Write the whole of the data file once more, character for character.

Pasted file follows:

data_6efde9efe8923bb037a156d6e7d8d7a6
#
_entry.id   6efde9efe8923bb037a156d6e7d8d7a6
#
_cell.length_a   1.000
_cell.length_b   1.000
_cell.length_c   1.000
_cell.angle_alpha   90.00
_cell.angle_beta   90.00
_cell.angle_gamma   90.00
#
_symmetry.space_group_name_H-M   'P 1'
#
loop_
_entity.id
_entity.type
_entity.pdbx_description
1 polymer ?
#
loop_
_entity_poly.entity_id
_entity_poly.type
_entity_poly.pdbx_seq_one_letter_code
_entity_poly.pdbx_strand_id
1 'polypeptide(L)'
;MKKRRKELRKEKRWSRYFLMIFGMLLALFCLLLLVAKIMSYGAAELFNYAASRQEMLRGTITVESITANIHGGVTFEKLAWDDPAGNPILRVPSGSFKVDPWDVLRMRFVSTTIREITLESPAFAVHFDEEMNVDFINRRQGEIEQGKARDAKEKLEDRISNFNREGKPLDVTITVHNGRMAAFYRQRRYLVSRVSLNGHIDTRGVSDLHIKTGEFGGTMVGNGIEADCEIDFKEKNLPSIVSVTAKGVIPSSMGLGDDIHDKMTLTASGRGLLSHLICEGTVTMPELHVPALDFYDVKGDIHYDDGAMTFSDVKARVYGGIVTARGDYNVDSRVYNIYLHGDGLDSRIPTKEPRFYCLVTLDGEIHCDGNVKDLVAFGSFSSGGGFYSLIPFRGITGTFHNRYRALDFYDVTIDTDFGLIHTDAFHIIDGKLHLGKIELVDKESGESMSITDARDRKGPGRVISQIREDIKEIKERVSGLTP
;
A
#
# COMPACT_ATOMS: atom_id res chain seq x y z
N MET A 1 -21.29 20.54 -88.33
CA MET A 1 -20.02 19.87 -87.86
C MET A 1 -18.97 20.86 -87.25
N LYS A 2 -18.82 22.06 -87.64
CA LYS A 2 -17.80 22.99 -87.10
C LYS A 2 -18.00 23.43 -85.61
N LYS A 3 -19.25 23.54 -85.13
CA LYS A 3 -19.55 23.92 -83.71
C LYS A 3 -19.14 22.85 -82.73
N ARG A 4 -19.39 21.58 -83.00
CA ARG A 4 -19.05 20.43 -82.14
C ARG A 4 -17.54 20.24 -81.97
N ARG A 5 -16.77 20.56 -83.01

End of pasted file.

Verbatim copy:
data_6efde9efe8923bb037a156d6e7d8d7a6
#
_entry.id   6efde9efe8923bb037a156d6e7d8d7a6
#
_cell.length_a   1.000
_cell.length_b   1.000
_cell.length_c   1.000
_cell.angle_alpha   90.00
_cell.angle_beta   90.00
_cell.angle_gamma   90.00
#
_symmetry.space_group_name_H-M   'P 1'
#
loop_
_entity.id
_entity.type
_entity.pdbx_description
1 polymer ?
#
loop_
_entity_poly.entity_id
_entity_poly.type
_entity_poly.pdbx_seq_one_letter_code
_entity_poly.pdbx_strand_id
1 'polypeptide(L)'
;MKKRRKELRKEKRWSRYFLMIFGMLLALFCLLLLVAKIMSYGAAELFNYAASRQEMLRGTITVESITANIHGGVTFEKLAWDDPAGNPILRVPSGSFKVDPWDVLRMRFVSTTIREITLESPAFAVHFDEEMNVDFINRRQGEIEQGKARDAKEKLEDRISNFNREGKPLDVTITVHNGRMAAFYRQRRYLVSRVSLNGHIDTRGVSDLHIKTGEFGGTMVGNGIEADCEIDFKEKNLPSIVSVTAKGVIPSSMGLGDDIHDKMTLTASGRGLLSHLICEGTVTMPELHVPALDFYDVKGDIHYDDGAMTFSDVKARVYGGIVTARGDYNVDSRVYNIYLHGDGLDSRIPTKEPRFYCLVTLDGEIHCDGNVKDLVAFGSFSSGGGFYSLIPFRGITGTFHNRYRALDFYDVTIDTDFGLIHTDAFHIIDGKLHLGKIELVDKESGESMSITDARDRKGPGRVISQIREDIKEIKERVSGLTP
;
A
#
# COMPACT_ATOMS: atom_id res chain seq x y z
N MET A 1 -21.29 20.54 -88.33
CA MET A 1 -20.02 19.87 -87.86
C MET A 1 -18.97 20.86 -87.25
N LYS A 2 -18.82 22.06 -87.64
CA LYS A 2 -17.80 22.99 -87.10
C LYS A 2 -18.00 23.43 -85.61
N LYS A 3 -19.25 23.54 -85.13
CA LYS A 3 -19.55 23.92 -83.71
C LYS A 3 -19.14 22.85 -82.73
N ARG A 4 -19.39 21.58 -83.00
CA ARG A 4 -19.05 20.43 -82.14
C ARG A 4 -17.54 20.24 -81.97
N ARG A 5 -16.77 20.56 -83.01